EU Commission & State Aid

The EU Commission, in cooperation with States, keeps the ystems of state aid under constant review. The Commission may investigate apparent breaches of State aid rules and has special investigatory powers. States are obliged to submit reports annually to the EU Commission on existing aid schemes.

If having given the state opportunity to submit comments, the Commission finds that the State aid is not compatible with the internal market or is being misused, it must require the State to abolish or alter the aid within a period specified.  If the State does not comply with the decision, the Commission or any other interested state may refer the matter to the European Court of Justice.

The Commission shall be informed of proposed aid and changes to aid by states in sufficient time to enable it to submit comments on such proposed grant or alteration of aid.  If it considers that they are not compatible with the internal market, the Commission shall, without delay, initiate proceedings before the Court of Justice.  The state shall not put its measures into effect until the procedure has resulted in a final decision.

The Commission may adopt regulations relating to categories of State aid that it decides to exempt from the requirement for specific Commission approval.

Consideration of State Aid

In considering state aid issues, the Commission balances the negative and positive effects of the proposed measures. It must be proportionate in relation to the relevant objective or exception. On initial application, the Commission may determine that the measure does not comprise State aid.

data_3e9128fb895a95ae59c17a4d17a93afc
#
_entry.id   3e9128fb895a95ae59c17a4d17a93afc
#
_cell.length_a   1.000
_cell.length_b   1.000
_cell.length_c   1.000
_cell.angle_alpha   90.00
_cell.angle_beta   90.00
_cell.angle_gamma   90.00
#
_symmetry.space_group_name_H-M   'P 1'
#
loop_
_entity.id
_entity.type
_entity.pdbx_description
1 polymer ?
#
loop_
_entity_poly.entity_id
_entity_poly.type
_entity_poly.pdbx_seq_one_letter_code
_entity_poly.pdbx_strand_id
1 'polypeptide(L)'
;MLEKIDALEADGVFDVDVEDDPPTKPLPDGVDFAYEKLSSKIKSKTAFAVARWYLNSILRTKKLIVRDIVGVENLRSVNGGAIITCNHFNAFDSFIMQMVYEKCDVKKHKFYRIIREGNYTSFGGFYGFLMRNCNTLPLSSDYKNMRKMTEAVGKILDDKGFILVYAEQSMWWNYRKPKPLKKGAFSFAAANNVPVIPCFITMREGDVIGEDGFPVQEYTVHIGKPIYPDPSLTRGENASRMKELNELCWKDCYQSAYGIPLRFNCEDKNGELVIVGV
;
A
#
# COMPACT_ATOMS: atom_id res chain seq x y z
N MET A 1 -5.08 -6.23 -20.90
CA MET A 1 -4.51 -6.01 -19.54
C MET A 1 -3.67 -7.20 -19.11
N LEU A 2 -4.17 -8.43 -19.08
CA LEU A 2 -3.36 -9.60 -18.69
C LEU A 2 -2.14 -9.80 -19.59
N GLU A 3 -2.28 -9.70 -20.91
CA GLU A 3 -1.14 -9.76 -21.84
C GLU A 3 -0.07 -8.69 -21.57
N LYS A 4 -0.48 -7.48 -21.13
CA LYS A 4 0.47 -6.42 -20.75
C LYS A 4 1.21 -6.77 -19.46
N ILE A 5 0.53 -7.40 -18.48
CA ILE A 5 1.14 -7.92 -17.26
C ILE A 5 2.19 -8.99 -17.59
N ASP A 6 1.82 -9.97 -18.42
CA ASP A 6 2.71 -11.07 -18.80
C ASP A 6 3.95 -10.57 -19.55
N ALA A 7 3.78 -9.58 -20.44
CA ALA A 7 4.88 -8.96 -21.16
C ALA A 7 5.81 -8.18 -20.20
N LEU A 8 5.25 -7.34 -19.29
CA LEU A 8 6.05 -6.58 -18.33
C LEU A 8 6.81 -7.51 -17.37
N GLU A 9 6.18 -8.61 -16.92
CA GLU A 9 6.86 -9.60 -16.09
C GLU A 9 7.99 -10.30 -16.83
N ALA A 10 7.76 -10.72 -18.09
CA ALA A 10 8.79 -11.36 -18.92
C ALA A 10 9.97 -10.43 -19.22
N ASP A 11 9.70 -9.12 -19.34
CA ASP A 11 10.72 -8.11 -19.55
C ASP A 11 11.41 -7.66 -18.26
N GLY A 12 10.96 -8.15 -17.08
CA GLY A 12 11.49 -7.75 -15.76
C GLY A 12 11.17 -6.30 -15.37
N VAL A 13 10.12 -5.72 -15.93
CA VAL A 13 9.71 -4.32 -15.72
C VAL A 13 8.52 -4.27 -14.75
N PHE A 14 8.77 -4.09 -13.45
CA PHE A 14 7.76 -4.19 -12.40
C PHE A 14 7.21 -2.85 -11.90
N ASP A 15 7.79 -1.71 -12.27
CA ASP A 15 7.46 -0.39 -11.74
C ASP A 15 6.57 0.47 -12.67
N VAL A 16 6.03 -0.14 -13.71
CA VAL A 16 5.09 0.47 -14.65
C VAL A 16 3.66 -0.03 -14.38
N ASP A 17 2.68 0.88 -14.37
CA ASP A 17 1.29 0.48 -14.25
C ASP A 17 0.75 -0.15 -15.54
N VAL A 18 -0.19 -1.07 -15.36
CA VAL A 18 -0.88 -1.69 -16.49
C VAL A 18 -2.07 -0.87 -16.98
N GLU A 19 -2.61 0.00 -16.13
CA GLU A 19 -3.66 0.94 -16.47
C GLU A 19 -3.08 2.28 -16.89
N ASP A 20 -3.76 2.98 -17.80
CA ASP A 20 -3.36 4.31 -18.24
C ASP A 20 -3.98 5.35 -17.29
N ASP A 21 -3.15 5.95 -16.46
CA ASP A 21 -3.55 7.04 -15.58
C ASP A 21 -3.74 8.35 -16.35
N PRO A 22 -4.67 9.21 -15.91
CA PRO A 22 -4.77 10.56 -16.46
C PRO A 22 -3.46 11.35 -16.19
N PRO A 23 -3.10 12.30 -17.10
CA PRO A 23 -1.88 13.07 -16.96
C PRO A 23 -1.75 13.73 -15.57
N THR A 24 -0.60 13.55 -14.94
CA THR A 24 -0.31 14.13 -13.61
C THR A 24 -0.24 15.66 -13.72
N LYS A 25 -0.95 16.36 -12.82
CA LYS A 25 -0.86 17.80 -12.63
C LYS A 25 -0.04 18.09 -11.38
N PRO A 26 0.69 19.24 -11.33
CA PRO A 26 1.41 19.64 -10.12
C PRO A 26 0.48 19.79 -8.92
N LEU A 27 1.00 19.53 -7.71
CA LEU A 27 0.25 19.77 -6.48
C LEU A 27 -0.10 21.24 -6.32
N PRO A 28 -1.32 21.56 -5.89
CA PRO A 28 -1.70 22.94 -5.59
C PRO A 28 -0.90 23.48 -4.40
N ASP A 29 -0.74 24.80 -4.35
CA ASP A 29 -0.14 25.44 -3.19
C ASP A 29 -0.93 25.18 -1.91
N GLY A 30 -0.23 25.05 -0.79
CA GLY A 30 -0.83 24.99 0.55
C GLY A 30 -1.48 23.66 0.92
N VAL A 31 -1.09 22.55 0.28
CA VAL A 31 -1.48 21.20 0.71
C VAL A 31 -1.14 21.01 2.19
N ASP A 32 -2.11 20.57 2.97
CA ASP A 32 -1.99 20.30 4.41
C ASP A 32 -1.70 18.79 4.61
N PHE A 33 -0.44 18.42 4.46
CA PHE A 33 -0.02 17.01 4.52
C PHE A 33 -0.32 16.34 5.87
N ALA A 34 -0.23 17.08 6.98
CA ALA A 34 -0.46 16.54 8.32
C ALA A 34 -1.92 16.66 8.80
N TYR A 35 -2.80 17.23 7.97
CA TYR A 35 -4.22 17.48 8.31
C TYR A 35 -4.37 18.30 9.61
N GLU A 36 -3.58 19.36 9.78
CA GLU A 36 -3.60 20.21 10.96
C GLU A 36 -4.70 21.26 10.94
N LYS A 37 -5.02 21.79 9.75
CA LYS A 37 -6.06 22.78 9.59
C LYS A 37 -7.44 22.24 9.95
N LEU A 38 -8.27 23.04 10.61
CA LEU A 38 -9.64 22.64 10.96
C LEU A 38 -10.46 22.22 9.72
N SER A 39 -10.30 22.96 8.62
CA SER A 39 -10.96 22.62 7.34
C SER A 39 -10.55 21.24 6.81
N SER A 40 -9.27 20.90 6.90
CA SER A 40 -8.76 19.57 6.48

If there is State aid, but it is not clear whether it is compatible with the common market, the Commission makes a decision may initiate a formal investigation. Where an investigation is ongoing, the state should suspend the aid until the matter is concluded.

The Commission has two months in which to make a decision following the preliminary assessment.  This may be extended with the consent of the State.

If a formal investigation is initiated, the state’s views are requested within certain time limits.  Comments may be received from third parties on foot of published notices.  The state concerned r,ay eply to the comments.


The Commission endeavours to take its decision within 18 months. The period may be extended.  The ultimate decision may be that there is no aid or that there is  aid, but that it is compatible with the common market.

The Commission may make a decision that state aid is incompatible with the common market or that the aid is being abused in practice. If it so decides, the state is required to abolish, remove or vary the aid.

Where the Commission is of the view that a decision is not being complied with, it may refer the matter to the Court of Justice directly or initiate an examination. Certain other interested parties may also refer the matter to the European Court of Justice if the state fails to comply with the decision.

The Commission may require suspension of aid that has been found unlawful until the final decision is made.  It may require the state to recover the aid which has been given unlawfully. It may provisionally suspend and recover state aid, if in accordance with the established practice, there are no doubts about its character as aid, there is an urgency to act and there is a serious risk of substantial and irreparable damage to a competitor.

Council Approval

The Treaty allows for applications to the Council for approval of aid.  On an application by a state, the Council, acting unanimously may decide that aid that the state is granting or intends to grant is compatible with the internal market in accordance with the relevant provisions and exemptions.

If the Commission has commenced procedures regarding the matter, the fact that the state has made an application to the Council shall suspend the procedure until the Council decision is made.  If the Council has not made its decision within three months, the Commission shall give its decision on the case.

If the Council rejects the application plea, the Commission procedure recommences.